The Friday Times has recently joined the ranks of those who are exploiting the plight of a young rape victim. A piece that appeared last Friday in Sach Gup, the gossip session of the paper appeared to throw doubt over the authenticity of the accusations of rape levelled against an influential and connected political figure, associated with the ruling party PLM-N. The piece mentions the fact that the rape victim is a child as an afterthought, after multiple paragraphs seek to bring the victims’ side of story in doubt. The Friday Times is edited by veteran journalism Najam Sethi and managed by his wife Jugnu Mohsin. Both have a reputation of being senior, mature journalists, who are usually seen taking a higher moral ground on their respective TV shows.
To see such a piece appear in a publication led by senior professionals shows the gravity of the problem. Women as news subjects remain extremely vulnerable, more so when they have been the victim of a sexual crime. The day the Friday Times piece was published, another news item showed that the underage victim had attempted suicide allegedly due to the family facing tremendous pressure to drop the name of the main accused from the investigation.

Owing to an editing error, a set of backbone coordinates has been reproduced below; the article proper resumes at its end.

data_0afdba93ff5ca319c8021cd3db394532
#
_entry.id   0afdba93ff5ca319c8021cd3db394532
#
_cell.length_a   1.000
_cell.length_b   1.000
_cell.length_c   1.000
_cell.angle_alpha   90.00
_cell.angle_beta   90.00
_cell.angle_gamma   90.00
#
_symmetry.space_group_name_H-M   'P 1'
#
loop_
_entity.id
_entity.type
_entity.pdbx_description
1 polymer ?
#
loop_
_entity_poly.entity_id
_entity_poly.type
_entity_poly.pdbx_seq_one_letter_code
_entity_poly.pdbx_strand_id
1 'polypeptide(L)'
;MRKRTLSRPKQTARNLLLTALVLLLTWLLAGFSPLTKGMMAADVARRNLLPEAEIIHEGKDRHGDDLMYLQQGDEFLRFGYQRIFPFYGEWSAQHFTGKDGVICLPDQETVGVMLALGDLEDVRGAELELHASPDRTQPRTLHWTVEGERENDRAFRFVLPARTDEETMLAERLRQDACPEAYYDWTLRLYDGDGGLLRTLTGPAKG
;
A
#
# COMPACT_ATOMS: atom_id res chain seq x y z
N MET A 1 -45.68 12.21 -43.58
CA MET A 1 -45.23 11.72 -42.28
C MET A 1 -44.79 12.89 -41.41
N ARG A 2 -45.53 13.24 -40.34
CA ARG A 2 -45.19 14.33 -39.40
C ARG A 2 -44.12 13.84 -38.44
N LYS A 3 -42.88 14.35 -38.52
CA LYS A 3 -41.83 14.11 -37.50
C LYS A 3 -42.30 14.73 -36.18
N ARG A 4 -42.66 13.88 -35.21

The Friday Times isn’t the only news outlet that has fallen short on ethics during the coverage of this story. Earlier, a number of TV channels were issued a notice by PEMRA, reprimanding them for showing identifying details of the victim without regard to ethics or the safety of the victim. The PEMRA notice warned the TV channels that disclosing such details was against the law and the code of conduct and thus constitutes a criminal activity. What is unfortunate is the fact that the bulk of TV channels had to be specifically notified that revealing identifying details of an underage rape victim on national TV is not okay.
In a country like Pakistan, where victim blaming is the norm and rape victims have to carry the stigma for life, such callous attitude by the media shows that journalists today are willing to sacrifice even the basic ethical considerations and news channels see human tragedies and crime primarily as opportunities to be exploited for ratings.
What is needed here is a culture of sensitivity and empathy that demands journalists and media outlets to remain empathetic and take the responsibility for the consequences of their actions, rather than dehumanising news subjects and treating them as stories to be milked without giving due thought to the plight of those involved. When it comes to issues like the coverage of rape victims, and specifically underage rape victims, news outlets need to follow the codes of conduct very closely and ensure that they do not bring further harm to the victims by indulging in unprofessional and insensitive practices.
Image Courtesy: Express Tribune